BRUSSELS - The European Union's plan for countries to buy gas jointly could maximise supplies and ensure better contract terms in the coming years, but is unlikely to help in the event of a sudden supply cut off, analysts and EU officials said.
Pressure on Europe to secure alternative gas supplies increased on Thursday after Moscow imposed sanctions on European subsidiaries of state-owned Gazprom and Ukraine stopped a gas transit route, pushing prices higher.
To become more independent of Russian gas and build a buffer against supply shocks, the EU in April launched a platform to pool demand and jointly buy gas. The dash for alternative supply has acquired further urgency after Russia cut gas supply to Bulgaria and Poland.
But together or alone, EU gas buyers face a market of soaring prices and tight supply. European gas prices hit record highs after Ukraine's invasion by Russia, which supplies 40% of EU gas, following months of climbing prices.
"It's very hard to see that there is any non-committed gas in the market. Why would the EU find new gas that the member states at the current prices could not find?" said Christian Egenhofer of the Centre for European Policy Studies.
EU leaders said in March they would work on joint gas buying "with a view to next winter". The executive Commission, however, appears to be looking to the longer term.
A draft Commission document, part of a package to cut reliance on Russian energy to be published next week, said the joint buying platform would work "notably to establish long-term partnerships with energy supplying countries".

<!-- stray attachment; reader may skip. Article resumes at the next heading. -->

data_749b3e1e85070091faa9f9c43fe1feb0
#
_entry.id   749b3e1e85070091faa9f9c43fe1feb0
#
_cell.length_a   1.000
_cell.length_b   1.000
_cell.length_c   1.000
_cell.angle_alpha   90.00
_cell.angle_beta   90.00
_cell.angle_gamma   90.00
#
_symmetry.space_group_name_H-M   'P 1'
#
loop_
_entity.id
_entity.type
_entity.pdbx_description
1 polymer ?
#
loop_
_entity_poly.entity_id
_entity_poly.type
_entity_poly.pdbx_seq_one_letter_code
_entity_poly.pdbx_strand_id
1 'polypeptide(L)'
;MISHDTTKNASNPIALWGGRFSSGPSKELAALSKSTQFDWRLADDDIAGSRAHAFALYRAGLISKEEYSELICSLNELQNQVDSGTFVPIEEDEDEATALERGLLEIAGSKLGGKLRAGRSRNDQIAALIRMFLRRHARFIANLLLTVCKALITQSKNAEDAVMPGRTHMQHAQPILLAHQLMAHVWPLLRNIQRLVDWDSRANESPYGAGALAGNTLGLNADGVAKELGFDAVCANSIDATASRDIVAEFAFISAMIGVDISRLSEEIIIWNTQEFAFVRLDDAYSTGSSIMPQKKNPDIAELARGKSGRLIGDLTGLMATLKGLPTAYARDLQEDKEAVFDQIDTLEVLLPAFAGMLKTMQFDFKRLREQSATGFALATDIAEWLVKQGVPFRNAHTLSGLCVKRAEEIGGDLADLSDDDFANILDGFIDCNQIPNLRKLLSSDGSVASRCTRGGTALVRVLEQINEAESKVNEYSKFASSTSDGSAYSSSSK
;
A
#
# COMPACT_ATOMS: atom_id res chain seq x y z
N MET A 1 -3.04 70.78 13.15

Analysts said the EU could potentially use its clout as the world's biggest gas buyer to negotiate longer-term contracts, also for hydrogen or imports of low-carbon electricity.
"Where I think it could potentially help is when setting contractual terms with large suppliers," said Jacob Mandel, Senior Associate at Aurora Energy Research.
But first, Brussels would need to navigate the complexity of coordinating negotiations and purchases among the EU, national governments and individual companies - and avoid potential legal issues over EU competition rules posed by large companies banding together.
Under the EU plan, Commission and EU government officials would negotiate deals, but it is not clear at what point companies would be involved, or what say they would have on prices and contract terms.
Because participation in the EU scheme is voluntary, it also raises the question of whether enough big buyers would join to create a powerful negotiating bloc.
Bulgaria, Poland, Spain and the Czech Republic are among the countries interested, EU officials said. The biggest EU gas buyer, Germany, also supports the plan, but it will be up to companies to decide to participate, a German official told Reuters.
One EU official said some large energy firms were reluctant, howver, since they can already negotiate their own deals with major suppliers. "The big ones don't see a business case in it for them," the official said, speaking on condition of anonymity.
(Reporting by Kate Abnett, additional reporting by Gabriela Baczynska; editing by Jan Strupczewski and Barbara Lewis)